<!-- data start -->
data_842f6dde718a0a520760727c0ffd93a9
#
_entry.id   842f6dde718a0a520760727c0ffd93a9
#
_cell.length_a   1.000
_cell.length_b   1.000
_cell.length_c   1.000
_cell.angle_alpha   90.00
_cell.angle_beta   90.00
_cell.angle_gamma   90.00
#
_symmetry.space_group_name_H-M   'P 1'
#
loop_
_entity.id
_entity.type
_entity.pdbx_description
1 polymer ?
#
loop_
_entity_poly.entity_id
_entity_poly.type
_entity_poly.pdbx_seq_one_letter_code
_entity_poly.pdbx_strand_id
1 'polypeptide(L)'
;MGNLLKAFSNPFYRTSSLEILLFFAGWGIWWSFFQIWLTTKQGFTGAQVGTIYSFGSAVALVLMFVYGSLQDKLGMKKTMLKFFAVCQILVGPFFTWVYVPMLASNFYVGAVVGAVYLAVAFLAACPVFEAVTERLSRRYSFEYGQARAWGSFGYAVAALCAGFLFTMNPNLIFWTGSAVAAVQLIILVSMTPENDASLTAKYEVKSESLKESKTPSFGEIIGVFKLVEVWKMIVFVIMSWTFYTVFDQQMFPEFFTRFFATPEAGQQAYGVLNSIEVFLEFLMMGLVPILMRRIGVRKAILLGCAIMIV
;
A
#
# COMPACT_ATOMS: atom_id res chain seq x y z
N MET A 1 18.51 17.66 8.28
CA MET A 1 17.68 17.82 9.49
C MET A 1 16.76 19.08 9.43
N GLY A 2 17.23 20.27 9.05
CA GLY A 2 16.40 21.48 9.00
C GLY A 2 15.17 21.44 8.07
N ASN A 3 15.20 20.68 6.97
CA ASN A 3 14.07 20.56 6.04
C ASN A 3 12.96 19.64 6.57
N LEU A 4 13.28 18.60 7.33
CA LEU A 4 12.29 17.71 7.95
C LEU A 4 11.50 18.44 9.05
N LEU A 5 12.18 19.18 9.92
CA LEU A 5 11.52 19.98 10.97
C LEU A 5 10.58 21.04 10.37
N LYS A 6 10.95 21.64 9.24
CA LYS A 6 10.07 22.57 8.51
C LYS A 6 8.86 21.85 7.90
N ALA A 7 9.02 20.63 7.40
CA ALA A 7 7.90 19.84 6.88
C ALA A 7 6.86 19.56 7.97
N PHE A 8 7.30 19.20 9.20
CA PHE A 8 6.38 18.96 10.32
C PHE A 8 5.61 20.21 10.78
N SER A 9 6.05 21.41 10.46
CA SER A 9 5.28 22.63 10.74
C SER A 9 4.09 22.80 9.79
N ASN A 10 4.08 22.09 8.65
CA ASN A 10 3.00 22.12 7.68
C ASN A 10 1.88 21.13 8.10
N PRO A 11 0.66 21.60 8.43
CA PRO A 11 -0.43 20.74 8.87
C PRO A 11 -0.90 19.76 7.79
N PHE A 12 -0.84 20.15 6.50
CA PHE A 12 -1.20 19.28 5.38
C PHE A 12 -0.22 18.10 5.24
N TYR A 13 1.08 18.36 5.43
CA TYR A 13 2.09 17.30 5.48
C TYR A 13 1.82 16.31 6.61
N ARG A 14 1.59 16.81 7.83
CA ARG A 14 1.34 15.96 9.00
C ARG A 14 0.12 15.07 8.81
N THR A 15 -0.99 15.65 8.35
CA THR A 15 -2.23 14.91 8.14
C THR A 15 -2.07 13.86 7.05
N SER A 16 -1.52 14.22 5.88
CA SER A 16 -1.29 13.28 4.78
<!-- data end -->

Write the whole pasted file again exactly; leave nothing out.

data_842f6dde718a0a520760727c0ffd93a9
#
_entry.id   842f6dde718a0a520760727c0ffd93a9
#
_cell.length_a   1.000
_cell.length_b   1.000
_cell.length_c   1.000
_cell.angle_alpha   90.00
_cell.angle_beta   90.00
_cell.angle_gamma   90.00
#
_symmetry.space_group_name_H-M   'P 1'
#
loop_
_entity.id
_entity.type
_entity.pdbx_description
1 polymer ?
#
loop_
_entity_poly.entity_id
_entity_poly.type
_entity_poly.pdbx_seq_one_letter_code
_entity_poly.pdbx_strand_id
1 'polypeptide(L)'
;MGNLLKAFSNPFYRTSSLEILLFFAGWGIWWSFFQIWLTTKQGFTGAQVGTIYSFGSAVALVLMFVYGSLQDKLGMKKTMLKFFAVCQILVGPFFTWVYVPMLASNFYVGAVVGAVYLAVAFLAACPVFEAVTERLSRRYSFEYGQARAWGSFGYAVAALCAGFLFTMNPNLIFWTGSAVAAVQLIILVSMTPENDASLTAKYEVKSESLKESKTPSFGEIIGVFKLVEVWKMIVFVIMSWTFYTVFDQQMFPEFFTRFFATPEAGQQAYGVLNSIEVFLEFLMMGLVPILMRRIGVRKAILLGCAIMIV
;
A
#
# COMPACT_ATOMS: atom_id res chain seq x y z
N MET A 1 18.51 17.66 8.28
CA MET A 1 17.68 17.82 9.49
C MET A 1 16.76 19.08 9.43
N GLY A 2 17.23 20.27 9.05
CA GLY A 2 16.40 21.48 9.00
C GLY A 2 15.17 21.44 8.07
N ASN A 3 15.20 20.68 6.97
CA ASN A 3 14.07 20.56 6.04
C ASN A 3 12.96 19.64 6.57
N LEU A 4 13.28 18.60 7.33
CA LEU A 4 12.29 17.71 7.95
C LEU A 4 11.50 18.44 9.05
N LEU A 5 12.18 19.18 9.92
CA LEU A 5 11.52 19.98 10.97
C LEU A 5 10.58 21.04 10.37
N LYS A 6 10.95 21.64 9.24
CA LYS A 6 10.07 22.57 8.51
C LYS A 6 8.86 21.85 7.90
N ALA A 7 9.02 20.63 7.40
CA ALA A 7 7.90 19.84 6.88
C ALA A 7 6.86 19.56 7.97
N PHE A 8 7.30 19.20 9.20
CA PHE A 8 6.38 18.96 10.32
C PHE A 8 5.61 20.21 10.78
N SER A 9 6.05 21.41 10.46
CA SER A 9 5.28 22.63 10.74
C SER A 9 4.09 22.80 9.79
N ASN A 10 4.08 22.09 8.65
CA ASN A 10 3.00 22.12 7.68
C ASN A 10 1.88 21.13 8.10
N PRO A 11 0.66 21.60 8.43
CA PRO A 11 -0.43 20.74 8.87
C PRO A 11 -0.90 19.76 7.79
N PHE A 12 -0.84 20.15 6.50
CA PHE A 12 -1.20 19.28 5.38
C PHE A 12 -0.22 18.10 5.24
N TYR A 13 1.08 18.36 5.43
CA TYR A 13 2.09 17.30 5.48
C TYR A 13 1.82 16.31 6.61
N ARG A 14 1.59 16.81 7.83
CA ARG A 14 1.34 15.96 9.00
C ARG A 14 0.12 15.07 8.81
N THR A 15 -0.99 15.65 8.35
CA THR A 15 -2.23 14.91 8.14
C THR A 15 -2.07 13.86 7.05
N SER A 16 -1.52 14.22 5.88
CA SER A 16 -1.29 13.28 4.78